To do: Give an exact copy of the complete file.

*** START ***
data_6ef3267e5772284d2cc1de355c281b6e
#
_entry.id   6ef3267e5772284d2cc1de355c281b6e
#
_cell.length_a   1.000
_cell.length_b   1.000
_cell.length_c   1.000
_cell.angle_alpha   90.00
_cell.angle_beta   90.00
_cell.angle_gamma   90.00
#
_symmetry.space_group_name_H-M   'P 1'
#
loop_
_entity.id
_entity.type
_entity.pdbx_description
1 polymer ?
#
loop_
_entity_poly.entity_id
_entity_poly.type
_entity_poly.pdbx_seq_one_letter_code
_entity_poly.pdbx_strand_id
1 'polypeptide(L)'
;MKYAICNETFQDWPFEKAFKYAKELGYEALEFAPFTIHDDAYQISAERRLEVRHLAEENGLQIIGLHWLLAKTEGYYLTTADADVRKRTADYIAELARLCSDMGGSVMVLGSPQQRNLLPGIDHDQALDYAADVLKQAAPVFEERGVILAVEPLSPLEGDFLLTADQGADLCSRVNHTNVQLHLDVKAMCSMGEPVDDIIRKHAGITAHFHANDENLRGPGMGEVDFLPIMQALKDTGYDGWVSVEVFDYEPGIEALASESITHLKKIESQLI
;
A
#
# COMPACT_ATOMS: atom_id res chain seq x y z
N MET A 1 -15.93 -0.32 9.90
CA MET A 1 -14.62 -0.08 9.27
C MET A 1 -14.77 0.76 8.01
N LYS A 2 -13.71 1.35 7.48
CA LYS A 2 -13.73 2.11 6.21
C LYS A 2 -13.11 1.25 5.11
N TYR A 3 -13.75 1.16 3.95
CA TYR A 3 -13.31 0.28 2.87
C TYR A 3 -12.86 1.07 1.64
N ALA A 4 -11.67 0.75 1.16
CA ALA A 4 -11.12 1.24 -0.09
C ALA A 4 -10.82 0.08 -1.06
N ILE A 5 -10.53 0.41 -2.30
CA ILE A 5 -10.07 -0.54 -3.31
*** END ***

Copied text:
data_6ef3267e5772284d2cc1de355c281b6e
#
_entry.id   6ef3267e5772284d2cc1de355c281b6e
#
_cell.length_a   1.000
_cell.length_b   1.000
_cell.length_c   1.000
_cell.angle_alpha   90.00
_cell.angle_beta   90.00
_cell.angle_gamma   90.00
#
_symmetry.space_group_name_H-M   'P 1'
#
loop_
_entity.id
_entity.type
_entity.pdbx_description
1 polymer ?
#
loop_
_entity_poly.entity_id
_entity_poly.type
_entity_poly.pdbx_seq_one_letter_code
_entity_poly.pdbx_strand_id
1 'polypeptide(L)'
;MKYAICNETFQDWPFEKAFKYAKELGYEALEFAPFTIHDDAYQISAERRLEVRHLAEENGLQIIGLHWLLAKTEGYYLTTADADVRKRTADYIAELARLCSDMGGSVMVLGSPQQRNLLPGIDHDQALDYAADVLKQAAPVFEERGVILAVEPLSPLEGDFLLTADQGADLCSRVNHTNVQLHLDVKAMCSMGEPVDDIIRKHAGITAHFHANDENLRGPGMGEVDFLPIMQALKDTGYDGWVSVEVFDYEPGIEALASESITHLKKIESQLI
;
A
#
# COMPACT_ATOMS: atom_id res chain seq x y z
N MET A 1 -15.93 -0.32 9.90
CA MET A 1 -14.62 -0.08 9.27
C MET A 1 -14.77 0.76 8.01
N LYS A 2 -13.71 1.35 7.48
CA LYS A 2 -13.73 2.11 6.21
C LYS A 2 -13.11 1.25 5.11
N TYR A 3 -13.75 1.16 3.95
CA TYR A 3 -13.31 0.28 2.87
C TYR A 3 -12.86 1.07 1.64
N ALA A 4 -11.67 0.75 1.16
CA ALA A 4 -11.12 1.24 -0.09
C ALA A 4 -10.82 0.08 -1.06
N ILE A 5 -10.53 0.41 -2.30
CA ILE A 5 -10.07 -0.54 -3.31